(Bloomberg Opinion) -- Big food is salivating over fake meat after the blockbuster initial public offering of Beyond Meat Inc., the leading plant-based protein brand, in May.
Traditional producers have rushed into the booming market for meat substitutes, which threaten to take a slice of their business. Tyson Foods Inc. was an early investor in Beyond Meat, but sold its stake before the company’s trading debut and announced its own line of faux meat. Other U.S. companies, such as Smithfield Foods Inc., are introducing alternative protein products. European giants are getting in on the act too, with Nestle SA snapping up California-based Sweet Earth two years ago and Unilever NV buying The Vegetarian Butcher last year.
It’s a familiar playbook. The big drinks companies have bought craft brewers. Major cosmetics houses are blending more artisan scents into perfumes. But there’s one segment where the similarities – and potential pitfalls -- are striking: tobacco, which is trying to woo smokers with the products they describe as lower risk, such as electronic cigarettes.
Just as the tobacco industry has turned to vaping products to cope with high taxes and declining rates of smoking, big food sees a growing market for meat substitutes as people eat less animal protein and governments slap taxes on their other unhealthy products (and even consider levies on red meat).
But traditional food manufacturers eager for vegan profits may struggle with some of the same obstacles tobacco has faced with vaping: adoption and regulation.Just look at Japan. It’s the most developed nation for devices that heat, rather than burn, tobacco, accounting for about 25% of the market. While tech-savvy early adopters were quick to switch to the new devices, older generations were slower to follow suit.
Meat substitutes could see a similar trajectory. Analysts at Barclays Plc point out that men drive demand for meat. Convincing them –particularly older generations to switch -- will be crucial. Plant protein substitutes also tend to be more expensive. The premium will need to be whittled away for consumption to be widespread.
While there’s no suggestion that fake meat products cause harm in any way – as has been alleged in some cases with vaping – not everyone agrees that they are healthier than animal protein. Chipotle Mexican Grill Inc. said it would not be stocking meat alternatives because they are too processed for the burrito chain. Beyond Meat has hit back at the claims, saying that its products and facilities are more transparent than those in the meat industry.
More importantly, faux meat manufacturers will need to keep innovating – and investing – to grow, just as tobacco companies have had to come up with ways to make electronic cigarettes more satisfying for smokers to encourage them to switch.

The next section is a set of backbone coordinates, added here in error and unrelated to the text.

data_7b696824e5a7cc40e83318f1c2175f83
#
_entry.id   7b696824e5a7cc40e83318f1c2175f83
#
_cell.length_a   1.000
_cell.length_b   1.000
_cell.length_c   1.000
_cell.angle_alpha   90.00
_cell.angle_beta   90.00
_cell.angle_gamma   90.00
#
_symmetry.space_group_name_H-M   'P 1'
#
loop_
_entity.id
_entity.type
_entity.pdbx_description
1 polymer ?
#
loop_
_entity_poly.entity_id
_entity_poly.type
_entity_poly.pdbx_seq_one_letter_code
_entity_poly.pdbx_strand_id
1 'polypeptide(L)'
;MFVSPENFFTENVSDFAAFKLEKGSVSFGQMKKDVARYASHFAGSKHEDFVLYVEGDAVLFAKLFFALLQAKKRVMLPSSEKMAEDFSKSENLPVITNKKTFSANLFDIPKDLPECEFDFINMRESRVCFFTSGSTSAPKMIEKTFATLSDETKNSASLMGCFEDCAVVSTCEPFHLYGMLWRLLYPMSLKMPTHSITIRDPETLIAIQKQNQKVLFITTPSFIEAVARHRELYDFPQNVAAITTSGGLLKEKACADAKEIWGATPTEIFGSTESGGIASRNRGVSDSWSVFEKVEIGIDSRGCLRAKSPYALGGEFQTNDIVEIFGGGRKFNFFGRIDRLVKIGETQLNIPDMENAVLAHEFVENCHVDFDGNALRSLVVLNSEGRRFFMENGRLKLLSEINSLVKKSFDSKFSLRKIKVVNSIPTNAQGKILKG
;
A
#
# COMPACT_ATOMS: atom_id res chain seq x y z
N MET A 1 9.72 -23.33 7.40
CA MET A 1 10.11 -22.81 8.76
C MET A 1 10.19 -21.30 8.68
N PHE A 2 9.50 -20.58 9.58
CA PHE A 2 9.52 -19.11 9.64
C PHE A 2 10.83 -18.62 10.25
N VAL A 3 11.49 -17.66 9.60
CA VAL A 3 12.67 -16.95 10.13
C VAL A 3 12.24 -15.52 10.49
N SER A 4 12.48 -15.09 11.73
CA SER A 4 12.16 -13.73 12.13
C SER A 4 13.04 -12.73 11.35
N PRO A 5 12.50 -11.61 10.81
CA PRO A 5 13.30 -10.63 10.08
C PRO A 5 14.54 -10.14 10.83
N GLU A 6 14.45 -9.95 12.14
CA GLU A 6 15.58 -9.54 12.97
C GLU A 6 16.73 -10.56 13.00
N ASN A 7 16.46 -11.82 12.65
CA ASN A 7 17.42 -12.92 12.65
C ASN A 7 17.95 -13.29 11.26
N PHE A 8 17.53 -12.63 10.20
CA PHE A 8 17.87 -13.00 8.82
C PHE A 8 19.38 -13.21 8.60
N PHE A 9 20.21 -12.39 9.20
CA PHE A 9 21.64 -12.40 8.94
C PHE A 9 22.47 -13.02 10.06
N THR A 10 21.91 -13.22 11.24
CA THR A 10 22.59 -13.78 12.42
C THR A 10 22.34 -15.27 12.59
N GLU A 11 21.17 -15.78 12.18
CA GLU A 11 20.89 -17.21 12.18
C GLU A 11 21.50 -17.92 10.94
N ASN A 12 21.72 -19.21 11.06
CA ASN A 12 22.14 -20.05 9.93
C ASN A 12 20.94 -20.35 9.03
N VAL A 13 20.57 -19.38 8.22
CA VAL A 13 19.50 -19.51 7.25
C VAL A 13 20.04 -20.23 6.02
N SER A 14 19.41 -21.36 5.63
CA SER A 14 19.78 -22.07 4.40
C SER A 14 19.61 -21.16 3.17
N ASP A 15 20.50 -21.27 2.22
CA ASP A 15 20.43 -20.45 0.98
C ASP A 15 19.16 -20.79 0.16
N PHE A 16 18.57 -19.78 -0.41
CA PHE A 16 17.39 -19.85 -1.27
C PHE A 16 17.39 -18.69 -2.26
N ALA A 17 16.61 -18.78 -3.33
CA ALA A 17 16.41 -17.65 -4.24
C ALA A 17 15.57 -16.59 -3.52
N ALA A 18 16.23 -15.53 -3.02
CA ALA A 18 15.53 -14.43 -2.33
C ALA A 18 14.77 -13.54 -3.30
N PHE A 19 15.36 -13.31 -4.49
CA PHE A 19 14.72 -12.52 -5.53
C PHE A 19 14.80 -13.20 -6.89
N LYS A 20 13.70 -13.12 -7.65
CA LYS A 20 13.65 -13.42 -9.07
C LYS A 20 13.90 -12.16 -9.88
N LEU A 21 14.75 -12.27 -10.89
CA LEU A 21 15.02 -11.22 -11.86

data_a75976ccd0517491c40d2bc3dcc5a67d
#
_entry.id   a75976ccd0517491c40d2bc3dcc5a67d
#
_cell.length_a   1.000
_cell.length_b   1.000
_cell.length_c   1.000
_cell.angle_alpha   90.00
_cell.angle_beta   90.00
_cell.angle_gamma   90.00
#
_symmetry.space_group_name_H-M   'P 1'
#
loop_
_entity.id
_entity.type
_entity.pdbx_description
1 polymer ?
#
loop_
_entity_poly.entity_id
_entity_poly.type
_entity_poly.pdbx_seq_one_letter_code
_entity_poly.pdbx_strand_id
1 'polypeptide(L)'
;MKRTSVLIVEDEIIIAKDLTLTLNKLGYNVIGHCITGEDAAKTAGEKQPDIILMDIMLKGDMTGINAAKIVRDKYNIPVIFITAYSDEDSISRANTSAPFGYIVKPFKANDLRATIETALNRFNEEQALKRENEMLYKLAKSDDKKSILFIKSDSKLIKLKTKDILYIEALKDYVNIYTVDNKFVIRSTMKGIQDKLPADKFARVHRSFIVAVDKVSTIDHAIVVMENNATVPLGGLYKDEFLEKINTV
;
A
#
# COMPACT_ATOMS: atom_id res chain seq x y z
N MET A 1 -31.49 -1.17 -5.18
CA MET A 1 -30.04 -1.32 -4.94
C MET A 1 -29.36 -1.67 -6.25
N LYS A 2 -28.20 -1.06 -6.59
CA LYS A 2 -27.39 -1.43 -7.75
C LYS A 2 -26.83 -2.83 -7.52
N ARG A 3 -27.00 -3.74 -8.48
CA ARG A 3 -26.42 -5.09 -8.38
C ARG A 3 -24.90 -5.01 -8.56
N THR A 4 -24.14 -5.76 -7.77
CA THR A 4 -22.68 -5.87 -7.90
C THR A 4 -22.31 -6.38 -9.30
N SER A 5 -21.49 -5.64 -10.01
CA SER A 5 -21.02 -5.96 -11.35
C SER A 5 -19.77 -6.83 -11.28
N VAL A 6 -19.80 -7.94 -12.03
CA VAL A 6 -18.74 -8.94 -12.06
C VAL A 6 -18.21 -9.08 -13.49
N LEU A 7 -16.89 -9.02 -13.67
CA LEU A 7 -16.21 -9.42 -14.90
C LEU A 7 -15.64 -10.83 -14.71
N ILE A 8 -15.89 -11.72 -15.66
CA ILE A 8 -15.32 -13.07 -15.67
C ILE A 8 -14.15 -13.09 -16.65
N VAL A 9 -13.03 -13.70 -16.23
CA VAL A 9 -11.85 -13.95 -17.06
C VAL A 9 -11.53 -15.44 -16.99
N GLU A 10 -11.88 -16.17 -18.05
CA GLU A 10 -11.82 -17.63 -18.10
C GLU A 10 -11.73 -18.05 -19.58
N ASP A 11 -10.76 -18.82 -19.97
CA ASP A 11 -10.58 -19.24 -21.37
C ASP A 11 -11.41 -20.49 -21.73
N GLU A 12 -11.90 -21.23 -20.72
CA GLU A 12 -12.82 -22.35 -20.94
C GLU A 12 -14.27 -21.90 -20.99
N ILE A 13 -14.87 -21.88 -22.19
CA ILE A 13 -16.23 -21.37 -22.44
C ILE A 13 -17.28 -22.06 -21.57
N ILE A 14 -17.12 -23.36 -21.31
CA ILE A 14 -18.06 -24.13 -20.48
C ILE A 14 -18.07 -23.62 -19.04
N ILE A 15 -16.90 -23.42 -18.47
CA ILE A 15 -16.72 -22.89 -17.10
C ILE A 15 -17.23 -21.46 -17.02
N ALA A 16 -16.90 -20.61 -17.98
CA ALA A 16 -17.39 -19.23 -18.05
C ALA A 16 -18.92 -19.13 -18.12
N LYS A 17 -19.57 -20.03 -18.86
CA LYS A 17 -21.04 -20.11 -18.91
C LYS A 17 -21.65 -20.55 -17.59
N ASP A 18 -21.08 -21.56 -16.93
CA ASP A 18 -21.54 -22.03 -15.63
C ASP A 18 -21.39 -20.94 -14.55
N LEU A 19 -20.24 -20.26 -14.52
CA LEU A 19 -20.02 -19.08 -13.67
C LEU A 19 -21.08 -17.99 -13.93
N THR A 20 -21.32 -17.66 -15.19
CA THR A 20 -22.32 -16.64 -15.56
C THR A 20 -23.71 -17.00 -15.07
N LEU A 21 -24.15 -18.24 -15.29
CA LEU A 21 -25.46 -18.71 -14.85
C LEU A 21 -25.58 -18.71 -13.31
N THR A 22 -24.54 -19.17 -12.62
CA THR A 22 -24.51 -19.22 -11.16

Plant-based protein producers will need to stay one step ahead of the competition with new ingredients, akin to how the market for milk substitutes expanded from soy to embrace soaring demand for nut and oat drinks. Beyond Meat and Nestle’s Sweet Earth use peas for their meatless dishes; Unilever’s The Vegetarian Butcher uses lupine beans to give some meals a fatty, nutty flavor. The possibilities are endless.
Yet with innovation comes the risk of alienating consumers and inviting regulation. The magic ingredient at Impossible Foods Inc. – the other big independent plant-based protein maker – is heme, which gives its burgers a bloody meat-like taste. The ingredient is genetically engineered. The U.S. Food and Drug Administration recently found heme to be safe as a color additive, paving the way for sales in supermarkets. But using a genetically-engineered ingredient could turn off the very ethical, health-customers Impossible wants to attract.
As big food courts vegans, it will confront pickier consumers than smokers-turned-vapers. Already some are worried about Burger King cooking the Impossible Whopper on the same grill as meat burgers, unless the customer asks for it to be prepared separately.
A bigger danger would be if any plant products were found to contain animal traces. Impossible recently partnered with meat processor OSI Group to add more manufacturing capacity and ease supply constraints. It has dedicated capacity at OSI’s facilities, and the production line is not shared with animal-derived products. But it’s a risky move, and one that traditional meat producers going vegan will also have to manage.
Like big tobacco, food manufacturers are already confronting challenges to the way they label products. States including Arkansas and Mississippi have banned companies from using the word “burgers” or “dogs” to describe plant-based alternatives. That’s a regulatory breeze compared the crackdown on vaping. In June, San Francisco became the first U.S. city to ban the sale of electronic cigarettes. But it’s still a headwind in what is a nascent industry.
While the path of big tobacco highlights some of the challenges facing plant-based protein, there’s one more appetizing similarity. Last year, Altria Group Inc., which owns Philip Morris, took a 35% stake in Juul Labs Inc., the U.S. market-share leader in electronic cigarettes, valuing the company at $38 billion. Beyond Meat is now valued at a staggering $9 billion, almost a third of what food giant Tyson is worth. Such lofty valuations reflect long-term consumer trends. But as the tobacco industry has learned from its foray into alternatives, big food producers shouldn’t assume fake meat is an easy recipe for success.
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Andrea Felsted is a Bloomberg Opinion columnist covering the consumer and retail industries. She previously worked at the Financial Times.
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